data structures

Thursday Extra: "Beyond Binary Decision Diagrams"

On Thursday, November 13, Professor Gianfranco Ciardo, Professor and Chair of the Department of Computer Science at Iowa State University, will speak on extensions of binary decision diagrams:

Binary decision diagrams (BDDs) have had enormous success since Bryant showed how to use them for the efficient verification of boolean hardware designs and Clarke and McMillan employed for symbolic model checking. In this talk, we take BDDs as a starting point and explore various extension of decision diagrams, we apply them to problems beyond temporal logic verification, and we discuss several challenging research problems related to decision diagrams.

Before the talk, Professor Ciardo will meet informally with students considering the possibility of graduate study at Iowa State. This meeting will be in the Computer Science Commons (Noyce 3817), beginning at 3:45 p.m.

At 4:15 p.m., refreshments will be served in the Computer Science Commons. Professor Ciardo's talk, “Beyond BDDs: advanced decision diagrams and their applications,” will begin at 4:30 p.m. in Noyce 3821. Everyone is welcome to attend!

CS Table (Friday, February 21, 2014): Skip lists

This Friday at CS Table, we will consider skip lists, an interesting data structure that, like lists, makes it easy to add and remove elements, and like arrays, lets you do something like binary search to quickly find elements.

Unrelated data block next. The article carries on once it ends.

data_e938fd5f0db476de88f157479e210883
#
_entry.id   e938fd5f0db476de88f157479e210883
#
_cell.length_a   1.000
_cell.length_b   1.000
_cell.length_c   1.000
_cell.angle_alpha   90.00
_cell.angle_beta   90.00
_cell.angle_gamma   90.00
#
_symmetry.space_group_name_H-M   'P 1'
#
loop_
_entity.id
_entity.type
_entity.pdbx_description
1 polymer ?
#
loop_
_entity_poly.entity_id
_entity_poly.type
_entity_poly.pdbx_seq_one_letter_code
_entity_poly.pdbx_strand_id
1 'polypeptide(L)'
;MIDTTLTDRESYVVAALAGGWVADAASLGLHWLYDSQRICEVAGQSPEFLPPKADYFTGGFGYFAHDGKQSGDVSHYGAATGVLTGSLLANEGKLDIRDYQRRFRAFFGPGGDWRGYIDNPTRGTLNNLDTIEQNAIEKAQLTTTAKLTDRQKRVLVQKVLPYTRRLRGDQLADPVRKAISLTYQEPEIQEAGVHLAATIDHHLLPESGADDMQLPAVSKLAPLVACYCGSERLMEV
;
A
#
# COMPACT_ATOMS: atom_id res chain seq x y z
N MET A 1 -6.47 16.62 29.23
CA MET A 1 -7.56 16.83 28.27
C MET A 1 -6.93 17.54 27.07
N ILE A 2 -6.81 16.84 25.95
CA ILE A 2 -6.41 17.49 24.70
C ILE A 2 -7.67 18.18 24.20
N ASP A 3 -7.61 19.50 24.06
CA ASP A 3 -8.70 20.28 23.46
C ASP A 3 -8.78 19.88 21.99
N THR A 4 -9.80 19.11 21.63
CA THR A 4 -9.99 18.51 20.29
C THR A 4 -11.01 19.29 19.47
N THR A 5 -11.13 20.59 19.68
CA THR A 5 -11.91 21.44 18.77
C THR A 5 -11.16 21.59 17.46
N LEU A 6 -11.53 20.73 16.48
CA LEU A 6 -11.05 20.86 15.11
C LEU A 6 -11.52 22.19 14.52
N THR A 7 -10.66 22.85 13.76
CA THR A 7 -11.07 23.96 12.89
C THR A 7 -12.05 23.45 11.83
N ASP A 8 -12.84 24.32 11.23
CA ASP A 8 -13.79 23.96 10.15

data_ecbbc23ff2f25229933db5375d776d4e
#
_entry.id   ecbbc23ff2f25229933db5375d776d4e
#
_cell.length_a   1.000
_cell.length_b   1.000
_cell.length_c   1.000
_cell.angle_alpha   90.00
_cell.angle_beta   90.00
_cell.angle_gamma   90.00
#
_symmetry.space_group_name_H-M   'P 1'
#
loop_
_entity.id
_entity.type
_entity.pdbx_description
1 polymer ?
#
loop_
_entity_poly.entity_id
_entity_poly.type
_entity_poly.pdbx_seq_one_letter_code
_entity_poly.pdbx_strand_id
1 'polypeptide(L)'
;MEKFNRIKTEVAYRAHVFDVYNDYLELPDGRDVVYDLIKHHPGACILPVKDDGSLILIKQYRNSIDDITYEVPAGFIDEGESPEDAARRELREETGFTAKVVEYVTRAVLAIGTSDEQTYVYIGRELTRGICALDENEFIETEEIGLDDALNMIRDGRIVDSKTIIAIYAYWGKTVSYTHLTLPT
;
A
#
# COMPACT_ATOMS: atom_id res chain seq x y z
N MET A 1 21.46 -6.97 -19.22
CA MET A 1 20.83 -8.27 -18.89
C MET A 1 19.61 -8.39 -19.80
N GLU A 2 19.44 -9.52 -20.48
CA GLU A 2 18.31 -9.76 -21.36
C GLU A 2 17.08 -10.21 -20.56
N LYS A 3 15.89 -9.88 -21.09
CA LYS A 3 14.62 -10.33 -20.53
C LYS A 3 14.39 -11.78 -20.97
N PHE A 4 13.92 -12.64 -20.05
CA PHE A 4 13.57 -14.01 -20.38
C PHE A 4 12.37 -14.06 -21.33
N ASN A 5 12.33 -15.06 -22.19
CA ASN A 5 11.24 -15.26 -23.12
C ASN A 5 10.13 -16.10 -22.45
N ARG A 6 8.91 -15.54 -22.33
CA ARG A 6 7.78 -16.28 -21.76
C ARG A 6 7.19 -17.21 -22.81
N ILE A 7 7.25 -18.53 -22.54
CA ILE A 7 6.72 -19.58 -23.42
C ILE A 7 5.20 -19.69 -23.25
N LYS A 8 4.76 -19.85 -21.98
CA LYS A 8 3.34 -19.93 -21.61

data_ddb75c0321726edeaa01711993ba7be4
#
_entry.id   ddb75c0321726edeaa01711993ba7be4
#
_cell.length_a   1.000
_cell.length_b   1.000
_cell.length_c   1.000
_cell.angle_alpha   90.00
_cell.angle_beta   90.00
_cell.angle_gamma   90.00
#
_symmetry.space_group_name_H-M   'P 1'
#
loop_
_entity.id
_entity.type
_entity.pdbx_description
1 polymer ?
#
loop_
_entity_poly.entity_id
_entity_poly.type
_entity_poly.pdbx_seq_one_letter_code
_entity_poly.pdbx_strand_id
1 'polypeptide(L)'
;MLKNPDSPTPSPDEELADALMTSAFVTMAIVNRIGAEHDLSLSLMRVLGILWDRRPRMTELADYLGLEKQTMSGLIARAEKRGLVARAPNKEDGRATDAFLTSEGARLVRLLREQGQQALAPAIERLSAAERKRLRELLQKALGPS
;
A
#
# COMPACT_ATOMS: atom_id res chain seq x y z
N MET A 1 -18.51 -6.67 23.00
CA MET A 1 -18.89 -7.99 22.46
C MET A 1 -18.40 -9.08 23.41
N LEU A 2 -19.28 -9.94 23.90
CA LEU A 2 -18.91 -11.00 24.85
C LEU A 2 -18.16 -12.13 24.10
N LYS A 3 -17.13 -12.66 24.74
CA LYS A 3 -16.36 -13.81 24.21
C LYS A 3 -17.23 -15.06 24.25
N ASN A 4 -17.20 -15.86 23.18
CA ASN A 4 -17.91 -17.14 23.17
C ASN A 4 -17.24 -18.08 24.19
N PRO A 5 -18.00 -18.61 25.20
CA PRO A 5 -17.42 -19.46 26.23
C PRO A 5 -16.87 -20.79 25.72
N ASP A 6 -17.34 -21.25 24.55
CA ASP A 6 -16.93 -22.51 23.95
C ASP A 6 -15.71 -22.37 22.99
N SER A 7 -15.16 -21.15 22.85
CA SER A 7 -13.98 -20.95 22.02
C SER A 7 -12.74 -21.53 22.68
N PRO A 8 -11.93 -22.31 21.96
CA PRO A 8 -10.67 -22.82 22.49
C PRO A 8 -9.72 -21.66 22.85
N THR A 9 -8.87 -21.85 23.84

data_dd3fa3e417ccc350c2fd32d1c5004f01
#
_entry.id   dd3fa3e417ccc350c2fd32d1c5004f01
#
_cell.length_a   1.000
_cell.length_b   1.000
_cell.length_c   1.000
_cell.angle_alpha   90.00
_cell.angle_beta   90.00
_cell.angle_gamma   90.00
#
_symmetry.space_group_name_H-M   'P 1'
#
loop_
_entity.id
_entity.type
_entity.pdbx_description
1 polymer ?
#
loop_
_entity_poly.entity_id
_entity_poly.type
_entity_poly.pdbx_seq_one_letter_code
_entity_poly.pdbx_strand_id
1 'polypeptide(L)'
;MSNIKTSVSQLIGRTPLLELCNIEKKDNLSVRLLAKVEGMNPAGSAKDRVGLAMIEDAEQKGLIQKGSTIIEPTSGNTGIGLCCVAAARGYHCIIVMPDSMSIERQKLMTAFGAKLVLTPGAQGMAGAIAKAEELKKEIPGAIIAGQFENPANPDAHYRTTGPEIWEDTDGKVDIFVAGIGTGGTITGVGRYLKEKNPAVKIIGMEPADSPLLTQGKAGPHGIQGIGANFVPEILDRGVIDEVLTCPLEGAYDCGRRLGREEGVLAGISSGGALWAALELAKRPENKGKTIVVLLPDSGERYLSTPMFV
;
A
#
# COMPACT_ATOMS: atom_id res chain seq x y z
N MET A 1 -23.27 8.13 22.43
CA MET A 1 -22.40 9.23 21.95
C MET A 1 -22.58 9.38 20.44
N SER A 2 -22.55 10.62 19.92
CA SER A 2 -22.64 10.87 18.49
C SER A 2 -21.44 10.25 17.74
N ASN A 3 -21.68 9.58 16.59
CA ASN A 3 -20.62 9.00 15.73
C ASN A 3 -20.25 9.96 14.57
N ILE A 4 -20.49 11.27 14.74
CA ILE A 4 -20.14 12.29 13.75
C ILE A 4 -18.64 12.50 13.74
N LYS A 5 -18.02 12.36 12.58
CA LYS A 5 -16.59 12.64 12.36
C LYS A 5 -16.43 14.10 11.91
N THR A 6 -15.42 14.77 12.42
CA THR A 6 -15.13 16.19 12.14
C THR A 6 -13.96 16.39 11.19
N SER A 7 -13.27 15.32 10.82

Pugh, W. “Skip lists: A probabilistic alternative to balanced trees.” Communications of the ACM 33 (1990), no. 6, p. 668.

Computer Science Table is an open weekly meeting of Grinnell College community members (students, faculty, staff, etc.) interested in discussing topics related to computing and computer science.

Thursday Extra: "Left-leaning red-black trees"

On Thursday, February 13, John Stone will describe left-leaning red-black trees, a variant of binary search trees that guarantees that the worst-case running times for search, insertion, and deletion are proportional to the logarithm of the number of elements in the tree, and is easier to understand and simpler to code than more familiar self-balancing tree structures.

Refreshments will be served at 4:15 p.m. in the Computer Science Commons (Noyce 3817). The talk, “Left-leaning red-black trees,” will follow at 4:30 p.m. in Noyce 3821. Everyone is welcome to attend!
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